Driving in France

ferryviewDriving to France from the UK is the cheapest, and I think easiest, way for a family to travel. It means that we do not have to worry about luggage restrictions, delayed flights, carrying things in the airport and so on. You can have the choice of travelling by Ferry from a number of ports or using the Eurotunnel (there is also the option to FlyDrive but this is not the budget option I am talking about). It also gives you a greater flexibility over what time you intend to travel. However, there are certain things you need to consider when driving in France.

Driving in France – The Car

Apart from the obvious needing your car to have tax, MOT (and be up to the drive) and you having insurance, there are other things required. First of all make sure you take ALL your driving documents with you – the photo and paper part of your driving licence (make sure you are covered, for example under 18s cannot drive with their UK licence in France), your insurance certificate (make sure that you are covered for Europe), your MOT certificate, the log book (V5C certificate), breakdown cover (for UK and Europe). You must also carry proof of ID (a UK passport) with you. Breathalysers should be carried but there is no longer a fine in place if one cannot be produced. In theory you should carry two in case one is used, but they are only valid for 12 months.

Other things to consider for the car when driving in France are taking spare keys, spare glasses (if you require them), spare bulbs kit, a torch, reflective jackets (for the whole family must be kept in the vehicle within easy reach), a hazard triangle, a fire extinguisher, blanket, first aid kit, seat belt cutter/hammer, directions, knowledge of the toll roads, plenty of change, an extra mirror for the wing of the car (we have never required it), and beam benders for the headlights (little plastic sticky discs you have to accurately place on your headlamp cover. Our normal headlights dip down and also aim slightly to the left so that they do not dazzle approaching drivers. The benders change the beam to aim to the right).

The correct child seats – which in France are not determined by height but by weight. This is Group 0 (up to 10kg), Group 0+ (up to 13kg), Group 1 (9-18 kg), Group 2 (this is where it changes to a booster seat with adult seatbelt) (15-25kg), Group 3 (22-36kg).

Driving in France

Know the Speed Limits when driving in France

Normal traffic conditions: Motoways 80 mph (130 km/h); Urban motorway or dual carriageway with a central reservation: 68 mph (110 km/h); Other Roads 55 mph (90 km/h); Built up areas 31 mph (50 km/h)

Raining: Motorways 68 mph (110 km/h); Urban motorway or dual carriageway with a central reservation 62 mph (100 km/h); Other Roads 49 mph (80 km/h); Built up areas 31 mph (50 km/h)

Visibility less than 50m: All roads 31 mph (50 km/h)

There are many rules and regulations of the road when driving in France that you may want to print out and keep in your vehicle to reference:

  • If you breakdown on a motorway/toll road then use the orange phones.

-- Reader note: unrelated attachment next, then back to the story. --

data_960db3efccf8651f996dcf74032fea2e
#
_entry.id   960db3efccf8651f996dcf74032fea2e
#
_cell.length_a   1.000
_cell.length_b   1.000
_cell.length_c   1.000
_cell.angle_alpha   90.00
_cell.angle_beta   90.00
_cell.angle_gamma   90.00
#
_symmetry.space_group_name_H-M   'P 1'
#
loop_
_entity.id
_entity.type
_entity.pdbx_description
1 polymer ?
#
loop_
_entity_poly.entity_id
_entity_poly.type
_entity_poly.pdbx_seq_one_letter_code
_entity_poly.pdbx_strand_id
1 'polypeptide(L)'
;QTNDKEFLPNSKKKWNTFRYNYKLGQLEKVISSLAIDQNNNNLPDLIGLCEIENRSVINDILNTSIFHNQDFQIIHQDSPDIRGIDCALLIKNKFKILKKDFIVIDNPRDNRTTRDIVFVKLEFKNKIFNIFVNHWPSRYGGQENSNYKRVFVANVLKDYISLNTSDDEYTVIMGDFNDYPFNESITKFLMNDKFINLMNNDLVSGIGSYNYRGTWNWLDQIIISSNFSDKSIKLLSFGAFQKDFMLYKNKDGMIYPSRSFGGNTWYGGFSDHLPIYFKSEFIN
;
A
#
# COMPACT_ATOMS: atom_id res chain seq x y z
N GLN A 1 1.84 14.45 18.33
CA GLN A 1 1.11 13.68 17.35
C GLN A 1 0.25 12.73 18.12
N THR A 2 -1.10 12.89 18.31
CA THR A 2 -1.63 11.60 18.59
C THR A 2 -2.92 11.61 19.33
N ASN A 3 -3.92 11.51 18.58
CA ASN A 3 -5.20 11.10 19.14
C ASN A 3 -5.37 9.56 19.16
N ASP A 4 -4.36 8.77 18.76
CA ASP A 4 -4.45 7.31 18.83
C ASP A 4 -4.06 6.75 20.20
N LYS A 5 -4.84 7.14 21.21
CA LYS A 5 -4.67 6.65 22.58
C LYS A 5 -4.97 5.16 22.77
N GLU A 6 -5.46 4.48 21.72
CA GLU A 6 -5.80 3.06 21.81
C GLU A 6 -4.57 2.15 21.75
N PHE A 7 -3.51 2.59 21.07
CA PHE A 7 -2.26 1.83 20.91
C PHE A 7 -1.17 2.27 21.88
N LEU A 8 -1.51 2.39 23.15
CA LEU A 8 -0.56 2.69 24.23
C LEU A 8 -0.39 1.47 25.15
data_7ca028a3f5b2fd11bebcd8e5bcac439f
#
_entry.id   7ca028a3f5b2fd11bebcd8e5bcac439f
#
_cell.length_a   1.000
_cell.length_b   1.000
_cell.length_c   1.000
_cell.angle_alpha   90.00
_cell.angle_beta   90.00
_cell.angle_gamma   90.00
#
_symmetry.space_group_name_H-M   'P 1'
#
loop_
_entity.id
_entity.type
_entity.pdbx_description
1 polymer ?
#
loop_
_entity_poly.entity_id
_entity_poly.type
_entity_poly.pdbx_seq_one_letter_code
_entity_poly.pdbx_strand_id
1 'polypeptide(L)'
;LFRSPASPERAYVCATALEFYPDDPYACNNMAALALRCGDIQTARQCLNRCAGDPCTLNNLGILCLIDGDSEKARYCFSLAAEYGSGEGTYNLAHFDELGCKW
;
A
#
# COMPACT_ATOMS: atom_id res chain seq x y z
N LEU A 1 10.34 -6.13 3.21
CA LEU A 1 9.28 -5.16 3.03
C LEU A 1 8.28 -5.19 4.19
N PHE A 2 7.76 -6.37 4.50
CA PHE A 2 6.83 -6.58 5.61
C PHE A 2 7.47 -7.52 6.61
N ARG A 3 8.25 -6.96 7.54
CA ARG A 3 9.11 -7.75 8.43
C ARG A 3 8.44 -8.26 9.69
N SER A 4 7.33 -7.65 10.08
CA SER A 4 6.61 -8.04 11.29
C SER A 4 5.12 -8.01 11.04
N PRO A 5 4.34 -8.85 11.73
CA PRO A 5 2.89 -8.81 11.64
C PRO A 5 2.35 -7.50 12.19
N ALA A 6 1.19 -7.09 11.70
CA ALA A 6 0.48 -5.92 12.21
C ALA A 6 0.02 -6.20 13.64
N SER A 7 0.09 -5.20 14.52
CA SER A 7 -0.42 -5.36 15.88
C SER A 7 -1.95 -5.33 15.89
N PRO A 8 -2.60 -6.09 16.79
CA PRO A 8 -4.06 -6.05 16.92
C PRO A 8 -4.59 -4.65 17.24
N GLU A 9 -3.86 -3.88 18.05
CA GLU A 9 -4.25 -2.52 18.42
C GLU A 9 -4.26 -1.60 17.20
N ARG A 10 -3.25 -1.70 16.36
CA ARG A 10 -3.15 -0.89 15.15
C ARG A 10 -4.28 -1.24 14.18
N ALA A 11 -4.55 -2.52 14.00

• Drive on the right and overtake on the left:
    • Vehicles may overtake on the right when in lanes and there are slower moving lanes
    • Overtake trams in motion on the right – apart from in one way streets if there is not enough space on the right
  • Give way to vehicles travelling uphill on a steep gradient when you are travelling downhill
  • Give way to vehicles on the right unless otherwise signposted.
  • Flashing of lights are used to warn people. The horn is only to be used when absolutely necessary.
  • Towing (except in the case of a breakdown) and carrying people in a moving caravan are forbidden.
  • Park only on the right hand side when there are 2 lanes of traffic and both sides on a single lane if the road is wide enough. Those with disabilities can obtain a “blue zone” parking disc from police stations, tourist offices and selected shops.
  • Know your road signs (I would print out this sheet). Parking restrictions may be indicated by signs or yellow lines on the kerb – a continuous yellow line indicates that stopping and parking are prohibited; a broken one that parking is prohibited.
  • Know some phrases and keep with you a phrase book – “stationnement à la carte” indicates that you can pay with debit/credit card.
  • The legal limit for driving after consuming alcohol is 0.05% (bus drivers are 0.02%) – best not to drink and drive.
  • Traffic lights – there is no amber light after the red light; flashing amber light means to slow down, but to proceed but give way to vehicles coming from the right; flashing red means no entry; Yellow arrow and a red light means keep moving in the direction of the arrow but to give way to traffic already in the flow and pedestrians.

9 thoughts on “Driving in France”

  1. This is really useful Joy, thank you. Hadn’t given it much thought – but we’re taking the car next week so I should have done by now! You’re a big, responsible help, as usual X

  2. Very interesting to know. I am not a driver yet…and hubs always refused to drive on the other side of the road…but maybe your post will convince him!

  3. So handy to have all this info in one place Joy. We recently drove to France and had quite the last minute panic when we realsied just how many bits and bobs you need to be legal!

  4. He he! We are doing just this in the Summer with a trip to Canvas Holidays and my cousin on the outskirts of Paris, I am taking notes!

  5. Great advice, Joy – as always. I have just driven in France for the first time, and though it was nerve wracking, it wasn’t as bad as I thought it would be. Thx so much for linking up to the parenting pin it party on our 100th birthday too.


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